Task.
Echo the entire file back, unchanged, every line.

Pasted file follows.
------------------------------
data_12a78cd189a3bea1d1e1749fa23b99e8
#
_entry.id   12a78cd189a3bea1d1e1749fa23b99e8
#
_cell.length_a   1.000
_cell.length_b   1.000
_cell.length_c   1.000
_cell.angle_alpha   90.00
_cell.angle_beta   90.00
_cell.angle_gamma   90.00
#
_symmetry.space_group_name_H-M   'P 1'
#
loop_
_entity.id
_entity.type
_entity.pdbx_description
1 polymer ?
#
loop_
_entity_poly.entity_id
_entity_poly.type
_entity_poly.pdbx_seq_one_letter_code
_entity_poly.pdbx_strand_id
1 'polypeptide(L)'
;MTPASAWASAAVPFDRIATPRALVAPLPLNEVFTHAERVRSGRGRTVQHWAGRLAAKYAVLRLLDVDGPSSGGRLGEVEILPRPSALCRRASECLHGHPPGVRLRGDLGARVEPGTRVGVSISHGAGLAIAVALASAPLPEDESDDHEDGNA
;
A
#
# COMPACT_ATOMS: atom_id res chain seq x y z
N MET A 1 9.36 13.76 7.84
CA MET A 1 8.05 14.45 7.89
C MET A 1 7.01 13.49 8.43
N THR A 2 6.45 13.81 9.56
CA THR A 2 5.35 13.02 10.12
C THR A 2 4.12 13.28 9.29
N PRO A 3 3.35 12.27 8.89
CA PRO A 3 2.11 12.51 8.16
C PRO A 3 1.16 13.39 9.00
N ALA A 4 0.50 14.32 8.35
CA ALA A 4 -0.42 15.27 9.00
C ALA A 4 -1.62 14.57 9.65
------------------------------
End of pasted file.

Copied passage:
data_12a78cd189a3bea1d1e1749fa23b99e8
#
_entry.id   12a78cd189a3bea1d1e1749fa23b99e8
#
_cell.length_a   1.000
_cell.length_b   1.000
_cell.length_c   1.000
_cell.angle_alpha   90.00
_cell.angle_beta   90.00
_cell.angle_gamma   90.00
#
_symmetry.space_group_name_H-M   'P 1'
#
loop_
_entity.id
_entity.type
_entity.pdbx_description
1 polymer ?
#
loop_
_entity_poly.entity_id
_entity_poly.type
_entity_poly.pdbx_seq_one_letter_code
_entity_poly.pdbx_strand_id
1 'polypeptide(L)'
;MTPASAWASAAVPFDRIATPRALVAPLPLNEVFTHAERVRSGRGRTVQHWAGRLAAKYAVLRLLDVDGPSSGGRLGEVEILPRPSALCRRASECLHGHPPGVRLRGDLGARVEPGTRVGVSISHGAGLAIAVALASAPLPEDESDDHEDGNA
;
A
#
# COMPACT_ATOMS: atom_id res chain seq x y z
N MET A 1 9.36 13.76 7.84
CA MET A 1 8.05 14.45 7.89
C MET A 1 7.01 13.49 8.43
N THR A 2 6.45 13.81 9.56
CA THR A 2 5.35 13.02 10.12
C THR A 2 4.12 13.28 9.29
N PRO A 3 3.35 12.27 8.89
CA PRO A 3 2.11 12.51 8.16
C PRO A 3 1.16 13.39 9.00
N ALA A 4 0.50 14.32 8.35
CA ALA A 4 -0.42 15.27 9.00
C ALA A 4 -1.62 14.57 9.65